Deficits in eye movement control in children with 22q11.2 deletion syndrome.
Kalwarowsky, Sarah Ann
22q11.2 DS , saccadic eye movements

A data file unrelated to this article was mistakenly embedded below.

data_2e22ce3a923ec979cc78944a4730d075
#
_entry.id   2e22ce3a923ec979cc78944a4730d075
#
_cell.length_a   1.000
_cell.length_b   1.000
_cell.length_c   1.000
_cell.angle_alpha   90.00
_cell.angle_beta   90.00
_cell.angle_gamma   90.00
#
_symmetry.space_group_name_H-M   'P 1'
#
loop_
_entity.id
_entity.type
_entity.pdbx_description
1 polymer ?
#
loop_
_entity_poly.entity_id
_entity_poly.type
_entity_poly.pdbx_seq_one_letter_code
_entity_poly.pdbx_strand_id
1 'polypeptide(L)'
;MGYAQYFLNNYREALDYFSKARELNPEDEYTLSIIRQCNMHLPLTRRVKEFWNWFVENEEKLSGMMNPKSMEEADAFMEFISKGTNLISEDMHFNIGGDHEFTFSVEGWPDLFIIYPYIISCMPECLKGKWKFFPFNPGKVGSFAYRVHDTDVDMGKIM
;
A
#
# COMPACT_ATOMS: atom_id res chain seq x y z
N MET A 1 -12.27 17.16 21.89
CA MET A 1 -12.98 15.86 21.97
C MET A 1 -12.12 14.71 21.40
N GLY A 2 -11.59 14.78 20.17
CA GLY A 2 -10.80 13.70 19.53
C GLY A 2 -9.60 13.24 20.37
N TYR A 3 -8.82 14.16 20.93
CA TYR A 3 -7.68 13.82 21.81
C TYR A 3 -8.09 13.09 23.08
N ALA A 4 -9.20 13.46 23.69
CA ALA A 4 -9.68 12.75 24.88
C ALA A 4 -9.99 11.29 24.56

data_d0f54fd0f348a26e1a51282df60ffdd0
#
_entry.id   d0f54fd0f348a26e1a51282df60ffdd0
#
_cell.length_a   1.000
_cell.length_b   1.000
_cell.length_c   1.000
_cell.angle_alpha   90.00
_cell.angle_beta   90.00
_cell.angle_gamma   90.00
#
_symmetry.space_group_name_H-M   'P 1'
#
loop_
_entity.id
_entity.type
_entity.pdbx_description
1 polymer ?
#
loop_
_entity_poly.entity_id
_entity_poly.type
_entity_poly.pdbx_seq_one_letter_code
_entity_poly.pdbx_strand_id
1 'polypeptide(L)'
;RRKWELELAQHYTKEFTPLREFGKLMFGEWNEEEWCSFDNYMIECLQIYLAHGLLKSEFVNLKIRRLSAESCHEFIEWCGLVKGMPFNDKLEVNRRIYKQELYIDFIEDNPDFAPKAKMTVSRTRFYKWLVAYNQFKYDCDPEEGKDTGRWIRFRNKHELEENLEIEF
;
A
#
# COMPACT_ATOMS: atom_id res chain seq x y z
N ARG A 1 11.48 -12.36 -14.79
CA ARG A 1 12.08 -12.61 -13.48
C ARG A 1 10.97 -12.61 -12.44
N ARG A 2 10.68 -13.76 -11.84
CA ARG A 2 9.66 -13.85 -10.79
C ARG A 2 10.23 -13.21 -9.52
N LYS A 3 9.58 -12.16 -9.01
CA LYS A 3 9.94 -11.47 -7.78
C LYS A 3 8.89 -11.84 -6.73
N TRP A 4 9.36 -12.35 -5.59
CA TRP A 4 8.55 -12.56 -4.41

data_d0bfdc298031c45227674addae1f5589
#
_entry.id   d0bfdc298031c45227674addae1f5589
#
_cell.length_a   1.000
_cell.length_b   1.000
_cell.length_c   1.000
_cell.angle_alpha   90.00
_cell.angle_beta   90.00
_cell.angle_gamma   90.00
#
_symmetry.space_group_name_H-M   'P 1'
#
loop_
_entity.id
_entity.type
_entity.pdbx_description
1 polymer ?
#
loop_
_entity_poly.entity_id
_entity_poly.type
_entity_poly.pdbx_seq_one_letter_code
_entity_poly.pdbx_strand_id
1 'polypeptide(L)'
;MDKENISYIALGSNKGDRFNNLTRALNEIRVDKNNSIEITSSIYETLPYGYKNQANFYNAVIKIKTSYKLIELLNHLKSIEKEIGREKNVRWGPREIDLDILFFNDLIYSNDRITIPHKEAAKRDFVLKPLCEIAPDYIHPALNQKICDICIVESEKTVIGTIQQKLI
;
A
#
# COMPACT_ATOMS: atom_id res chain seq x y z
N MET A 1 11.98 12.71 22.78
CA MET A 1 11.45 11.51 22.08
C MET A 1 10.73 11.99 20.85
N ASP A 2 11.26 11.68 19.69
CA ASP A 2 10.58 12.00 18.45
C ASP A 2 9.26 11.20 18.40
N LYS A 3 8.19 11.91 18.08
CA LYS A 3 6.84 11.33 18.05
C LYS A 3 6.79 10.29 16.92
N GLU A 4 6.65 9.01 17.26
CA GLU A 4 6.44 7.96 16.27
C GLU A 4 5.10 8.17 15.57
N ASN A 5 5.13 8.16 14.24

Background: The 22q11.2 deletion syndrome (22q11.2 DS) causes a wide variety of symptoms, but the central nervous system (CNS) dysfunction is the one most likely to affect the day-to-day life of those affected by this genetic disorder. In addition to affecting the educational needs of children with 22q11.2 DS, the neurological deficits in childhood and adolescence could be related to future psychosis and schizophrenia, which can affect 30% of these patients. Thus, the development of screening tools for CNS dysfunction could help identify children who are most at risk for developing later psychosis, allowing them to receive additional care. As saccadic eye movement behaviours reflect the integrity of multiple brain structures, a battery of oculomotor tasks could help identify neurological deficits. This study sought to test the hypothesis that children with 22q11.2 DS would have deficits in oculomotor performance compared to typically developing children. Methods: A cohort of 16 children with 22q11.2 DS, and 32 age- and sex-matched controls completed prosaccade, antisaccade, delayed memory-guided sequential (DMS) and predictive eye movement tasks. Results: Compared to controls, children with 22q11.2 DS exhibited increased direction errors in the antisaccade task, increased timing errors in the DMS task, as well as decreased predictive and increased regular saccades in the predictive task. The group of children with 22q11.2 DS also exhibited an increase in saccade amplitude in the prosaccade, antisaccade and predictive tasks, increased error in saccade trajectory in the prosaccade, antisaccade and DMS tasks and decreased saccade velocity in the predictive saccade tasks. Conclusion: This study showed that performance in the eye movement tasks could be used to assess injury to the frontostriatal circuitry and cerebellum in children with 22q11.2 DS.